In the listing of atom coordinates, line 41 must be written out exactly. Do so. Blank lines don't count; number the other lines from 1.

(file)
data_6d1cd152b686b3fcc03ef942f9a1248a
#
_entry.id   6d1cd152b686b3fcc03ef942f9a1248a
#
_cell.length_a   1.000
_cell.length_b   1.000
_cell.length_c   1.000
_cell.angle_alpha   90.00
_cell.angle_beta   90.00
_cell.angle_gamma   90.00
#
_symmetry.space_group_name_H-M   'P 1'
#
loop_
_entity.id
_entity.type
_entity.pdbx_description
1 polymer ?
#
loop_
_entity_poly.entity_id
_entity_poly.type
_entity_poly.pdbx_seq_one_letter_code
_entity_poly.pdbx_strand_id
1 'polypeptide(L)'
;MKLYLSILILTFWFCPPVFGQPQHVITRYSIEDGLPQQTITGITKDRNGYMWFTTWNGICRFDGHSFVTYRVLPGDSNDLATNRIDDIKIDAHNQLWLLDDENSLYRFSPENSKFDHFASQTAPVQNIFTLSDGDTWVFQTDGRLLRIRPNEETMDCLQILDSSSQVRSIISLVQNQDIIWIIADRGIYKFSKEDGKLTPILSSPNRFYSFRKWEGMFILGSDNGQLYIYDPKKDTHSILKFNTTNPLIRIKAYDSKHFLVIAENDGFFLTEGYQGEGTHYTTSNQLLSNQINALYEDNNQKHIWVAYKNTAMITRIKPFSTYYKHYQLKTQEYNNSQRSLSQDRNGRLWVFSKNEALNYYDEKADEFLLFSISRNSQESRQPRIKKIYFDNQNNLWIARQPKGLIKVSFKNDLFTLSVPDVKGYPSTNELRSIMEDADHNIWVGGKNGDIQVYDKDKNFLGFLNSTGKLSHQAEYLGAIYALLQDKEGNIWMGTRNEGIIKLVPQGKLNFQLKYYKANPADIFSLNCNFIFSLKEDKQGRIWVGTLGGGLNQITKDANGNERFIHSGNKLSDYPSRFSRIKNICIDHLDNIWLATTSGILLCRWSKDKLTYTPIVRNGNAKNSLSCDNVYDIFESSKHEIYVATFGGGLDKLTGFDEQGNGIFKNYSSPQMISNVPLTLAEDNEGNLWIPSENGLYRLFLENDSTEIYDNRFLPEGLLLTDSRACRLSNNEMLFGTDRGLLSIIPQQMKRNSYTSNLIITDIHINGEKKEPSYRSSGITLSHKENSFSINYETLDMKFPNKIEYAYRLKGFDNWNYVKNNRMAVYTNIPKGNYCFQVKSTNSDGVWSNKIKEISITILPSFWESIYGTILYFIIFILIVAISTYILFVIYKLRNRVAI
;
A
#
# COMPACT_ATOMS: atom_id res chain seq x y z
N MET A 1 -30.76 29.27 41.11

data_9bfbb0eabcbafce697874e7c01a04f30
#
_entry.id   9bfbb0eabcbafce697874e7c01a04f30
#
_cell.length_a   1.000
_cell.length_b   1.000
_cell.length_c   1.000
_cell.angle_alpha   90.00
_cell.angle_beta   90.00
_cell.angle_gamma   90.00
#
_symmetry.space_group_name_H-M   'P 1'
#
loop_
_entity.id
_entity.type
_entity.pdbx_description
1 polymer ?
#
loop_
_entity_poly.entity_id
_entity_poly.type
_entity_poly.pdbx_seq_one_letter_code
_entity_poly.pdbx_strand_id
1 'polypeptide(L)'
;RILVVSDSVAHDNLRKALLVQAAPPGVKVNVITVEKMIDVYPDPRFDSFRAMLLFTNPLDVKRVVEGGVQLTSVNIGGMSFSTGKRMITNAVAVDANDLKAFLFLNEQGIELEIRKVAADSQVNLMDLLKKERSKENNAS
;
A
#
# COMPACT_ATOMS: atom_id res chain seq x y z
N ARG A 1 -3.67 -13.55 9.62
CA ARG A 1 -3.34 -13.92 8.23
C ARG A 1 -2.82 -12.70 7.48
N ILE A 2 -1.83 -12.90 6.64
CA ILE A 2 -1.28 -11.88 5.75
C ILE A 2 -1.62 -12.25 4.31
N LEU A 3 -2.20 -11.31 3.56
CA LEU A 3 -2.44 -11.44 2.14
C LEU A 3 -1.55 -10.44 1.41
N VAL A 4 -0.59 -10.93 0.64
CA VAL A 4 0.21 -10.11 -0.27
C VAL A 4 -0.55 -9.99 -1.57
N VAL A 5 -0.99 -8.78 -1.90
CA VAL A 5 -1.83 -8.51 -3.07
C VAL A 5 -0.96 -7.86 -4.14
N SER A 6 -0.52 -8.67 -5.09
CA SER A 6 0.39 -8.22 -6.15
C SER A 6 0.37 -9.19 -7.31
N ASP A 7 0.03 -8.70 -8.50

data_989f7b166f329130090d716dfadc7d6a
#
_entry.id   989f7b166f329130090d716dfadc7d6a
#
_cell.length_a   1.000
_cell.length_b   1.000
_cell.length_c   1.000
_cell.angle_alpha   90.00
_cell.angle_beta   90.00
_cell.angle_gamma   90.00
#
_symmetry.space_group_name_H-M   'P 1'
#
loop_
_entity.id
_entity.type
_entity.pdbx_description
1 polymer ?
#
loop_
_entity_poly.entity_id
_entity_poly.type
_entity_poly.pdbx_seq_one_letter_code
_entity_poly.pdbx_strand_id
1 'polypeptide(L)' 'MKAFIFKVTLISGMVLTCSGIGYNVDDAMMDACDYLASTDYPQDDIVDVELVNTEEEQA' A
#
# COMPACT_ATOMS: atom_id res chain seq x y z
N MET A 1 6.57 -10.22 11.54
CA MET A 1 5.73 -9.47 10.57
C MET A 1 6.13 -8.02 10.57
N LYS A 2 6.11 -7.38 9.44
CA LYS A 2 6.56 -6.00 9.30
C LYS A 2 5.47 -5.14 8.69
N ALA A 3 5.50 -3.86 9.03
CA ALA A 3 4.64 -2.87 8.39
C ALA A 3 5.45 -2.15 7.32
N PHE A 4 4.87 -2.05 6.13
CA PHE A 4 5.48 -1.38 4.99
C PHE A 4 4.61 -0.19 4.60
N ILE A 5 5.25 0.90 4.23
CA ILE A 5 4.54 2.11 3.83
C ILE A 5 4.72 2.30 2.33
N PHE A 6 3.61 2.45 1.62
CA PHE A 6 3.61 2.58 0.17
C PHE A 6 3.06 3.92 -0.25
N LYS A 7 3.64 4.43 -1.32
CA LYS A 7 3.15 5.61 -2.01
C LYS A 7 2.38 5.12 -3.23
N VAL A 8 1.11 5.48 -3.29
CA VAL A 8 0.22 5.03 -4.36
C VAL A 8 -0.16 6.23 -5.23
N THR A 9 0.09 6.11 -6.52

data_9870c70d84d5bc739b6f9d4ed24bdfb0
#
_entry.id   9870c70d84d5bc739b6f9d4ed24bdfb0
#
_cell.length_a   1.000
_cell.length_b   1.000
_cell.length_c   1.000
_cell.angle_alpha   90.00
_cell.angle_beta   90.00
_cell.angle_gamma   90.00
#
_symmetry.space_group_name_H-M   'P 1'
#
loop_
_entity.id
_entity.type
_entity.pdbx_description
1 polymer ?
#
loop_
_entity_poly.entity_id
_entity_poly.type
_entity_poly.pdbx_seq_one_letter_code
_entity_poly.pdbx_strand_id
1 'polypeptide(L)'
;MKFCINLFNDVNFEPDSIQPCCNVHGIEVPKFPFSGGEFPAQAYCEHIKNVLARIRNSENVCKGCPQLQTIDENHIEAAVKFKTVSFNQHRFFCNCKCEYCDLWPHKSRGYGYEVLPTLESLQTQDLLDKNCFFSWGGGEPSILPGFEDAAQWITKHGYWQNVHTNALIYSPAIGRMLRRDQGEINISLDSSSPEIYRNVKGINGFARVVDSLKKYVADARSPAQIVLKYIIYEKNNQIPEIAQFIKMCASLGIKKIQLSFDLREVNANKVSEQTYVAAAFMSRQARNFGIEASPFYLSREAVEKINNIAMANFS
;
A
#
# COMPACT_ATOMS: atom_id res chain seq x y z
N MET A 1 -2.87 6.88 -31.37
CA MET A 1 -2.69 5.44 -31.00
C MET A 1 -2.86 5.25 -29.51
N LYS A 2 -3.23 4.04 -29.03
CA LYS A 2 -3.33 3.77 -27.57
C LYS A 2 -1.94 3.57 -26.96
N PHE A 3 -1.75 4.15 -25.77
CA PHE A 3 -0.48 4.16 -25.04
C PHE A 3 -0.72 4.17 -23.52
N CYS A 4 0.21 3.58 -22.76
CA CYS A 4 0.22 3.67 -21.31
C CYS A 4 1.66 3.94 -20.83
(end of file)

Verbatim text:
_cell.angle_gamma   90.00